More and more, I’ve come to believe that usefulness is a key ingredient to a happy and fulfilling life. From my own experience, when I feel useful, I am more focused, productive, motivated and self-assured. Even if there’s a struggle involved. If I feel that what I’m struggling for is of use, then vats of commitment and dedication seem to make themselves available. I think usefulness is a feeling that emerges subliminally, but there’s no doubt that we’ve all felt it. In fact, most of us feel it at some point every day. Think of the farmer who is planting crops that will grow and feed. Think of the therapist who is helping someone resolve a difficult issue. Think of the tradesman who is repairing the roof of a house. Think of the teacher who is coaching someone how to use a computer. Think of the photographer who is taking pictures of a couple on their wedding day. Yes. There is no doubt that work and usefulness are inextricably bound. Yet we mustn’t forget that work doesn’t always come in the form of a job. A mother and father raising a child, or a child looking after sick parents, is just as much a form of work. Disagree? Think of it this way; they are exercising their powers towards useful ends . . . isn’t that what work is? Essentially? (And ideally).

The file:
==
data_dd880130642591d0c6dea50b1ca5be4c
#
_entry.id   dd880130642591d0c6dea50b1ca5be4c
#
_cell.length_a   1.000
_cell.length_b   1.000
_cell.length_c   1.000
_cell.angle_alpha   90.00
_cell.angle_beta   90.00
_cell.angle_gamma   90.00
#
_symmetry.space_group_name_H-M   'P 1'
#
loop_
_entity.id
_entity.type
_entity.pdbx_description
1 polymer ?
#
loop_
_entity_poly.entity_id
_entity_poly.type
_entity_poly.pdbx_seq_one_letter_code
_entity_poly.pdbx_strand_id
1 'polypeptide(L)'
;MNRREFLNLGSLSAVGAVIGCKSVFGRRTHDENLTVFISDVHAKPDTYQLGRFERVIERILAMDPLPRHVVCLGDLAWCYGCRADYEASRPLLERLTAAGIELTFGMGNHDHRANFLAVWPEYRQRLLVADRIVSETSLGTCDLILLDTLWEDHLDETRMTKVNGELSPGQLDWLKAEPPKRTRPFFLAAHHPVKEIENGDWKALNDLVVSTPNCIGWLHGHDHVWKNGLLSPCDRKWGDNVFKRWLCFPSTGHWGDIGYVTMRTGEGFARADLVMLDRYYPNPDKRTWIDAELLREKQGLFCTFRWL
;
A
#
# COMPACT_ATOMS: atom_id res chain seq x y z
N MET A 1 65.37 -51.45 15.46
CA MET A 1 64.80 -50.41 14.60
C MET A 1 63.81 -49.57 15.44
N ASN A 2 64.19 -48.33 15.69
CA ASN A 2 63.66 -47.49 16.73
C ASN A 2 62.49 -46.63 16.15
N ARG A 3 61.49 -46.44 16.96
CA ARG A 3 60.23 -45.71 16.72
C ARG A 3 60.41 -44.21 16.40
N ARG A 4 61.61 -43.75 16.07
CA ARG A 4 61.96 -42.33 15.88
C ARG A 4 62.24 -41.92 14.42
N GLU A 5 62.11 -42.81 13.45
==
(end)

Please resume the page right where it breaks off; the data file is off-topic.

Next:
In manifold ways, work offers a steady flow of useful energy, consistently providing wellness and regulation for our mind-body. In brief, work is crucial. We need to work. More than that, though, we need to determine what kind of work we find interesting. For when interest and usefulness collide, we feel satisfied with what we’re doing. And let’s not dismiss the importance of satisfaction.
Let us, then, be up and doing,
With a heart for any fate;
Still achieving, still pursuing,
Learn to labour and to wait.
~ Henry Wadsworth Longfellow